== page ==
Well, that’s a good question. First of all, you need to know we do not meditate to get rid of things. We practice mindfulness to know. So, in such a case, when restless thinking is happening, remembering the situation and such, you should rather know. Know there is thinking now. Know your reaction to those thoughts. Feeling hurt, feeling insecure, feeling angry – name it as what you are experiencing right now. If you know, if you are aware, then you immediately pull yourself out of that situation. You are the observer. If the object is strong, which it was in your case, you know “Ah this affects and hurts me on a deeper level.” This happens when we identify strongly with a “self”. It’s me that has been hurt. It’s making me feel low, depressed, and so forth. If self-dentification is strong, the suffering is strong.

What you see in such a moment are the four noble truths:

First truth – I am suffering and that is clear. You have to be clear about this.. The suffering has to be recognized.

Second truth – why (what is the cause of suffering)? Because there is identification with the one who is criticized. My “self” is hurt. Attachment and identification are the causes of suffering. It’s the holding on. This has to be removed.  

Third truth – the cessation of suffering. It has to be realized. Realization can’t be forced. It is a result from walking the Eightfold Noble Path. In short, from the opposite of holding on – letting go.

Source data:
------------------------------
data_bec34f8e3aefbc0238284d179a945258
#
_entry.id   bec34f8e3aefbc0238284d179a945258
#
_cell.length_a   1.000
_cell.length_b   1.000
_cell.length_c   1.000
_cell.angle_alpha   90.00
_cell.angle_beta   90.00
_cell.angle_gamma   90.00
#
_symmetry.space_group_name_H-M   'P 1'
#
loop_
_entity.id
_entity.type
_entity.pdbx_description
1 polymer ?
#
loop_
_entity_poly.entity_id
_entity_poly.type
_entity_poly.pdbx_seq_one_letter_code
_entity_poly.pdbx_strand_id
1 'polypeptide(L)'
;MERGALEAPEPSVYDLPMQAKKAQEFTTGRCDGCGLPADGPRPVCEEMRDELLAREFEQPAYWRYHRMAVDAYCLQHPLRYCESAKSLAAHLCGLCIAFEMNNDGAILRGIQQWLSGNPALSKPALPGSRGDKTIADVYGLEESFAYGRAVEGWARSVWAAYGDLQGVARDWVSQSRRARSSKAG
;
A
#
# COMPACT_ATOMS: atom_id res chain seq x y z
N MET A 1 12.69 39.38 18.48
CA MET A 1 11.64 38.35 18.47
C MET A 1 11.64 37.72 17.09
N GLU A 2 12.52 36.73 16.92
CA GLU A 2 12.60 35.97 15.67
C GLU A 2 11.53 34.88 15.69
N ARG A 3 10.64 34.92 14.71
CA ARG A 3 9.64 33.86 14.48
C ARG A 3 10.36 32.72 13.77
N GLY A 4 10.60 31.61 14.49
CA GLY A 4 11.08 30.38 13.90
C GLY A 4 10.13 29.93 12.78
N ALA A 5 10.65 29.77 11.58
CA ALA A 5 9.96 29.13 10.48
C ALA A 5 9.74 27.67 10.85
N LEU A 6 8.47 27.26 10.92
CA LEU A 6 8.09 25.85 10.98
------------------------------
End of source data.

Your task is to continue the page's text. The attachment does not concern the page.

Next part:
Fourth truth – the path to end suffering. The letting go. Has to be developed.

The most important thing is that you know. By watching yourself, getting burned by excessive thinking, seeing this is suffering, your mind learns. And it will sooner or later turn away from unsuitable or wrong thoughts.

6. How do I know if I am letting go or just suppressing thoughts?

There is one mistake you could make in such a situation and that would be trying to distract yourself from seeing it. Doing anything to not see the suffering. Watching a movie, or getting drunk, anything that would take you away from this situation instead of looking at it. If you look at it again and again the mind will sooner or later learn. It will know this just hurts. Like a small child: when you tell the child not to touch the candle flame it might not listen but once the child places his/her fingers into the flame, the child knows. I burn myself by holding my fingers into the flames. It is the same with our minds. The mind is stubborn and needs to learn. It learns by seeing and looking at it, not looking away. It will then learn to turn away from unsuitable actions speech and thoughts. Usually, no one wants to suffer.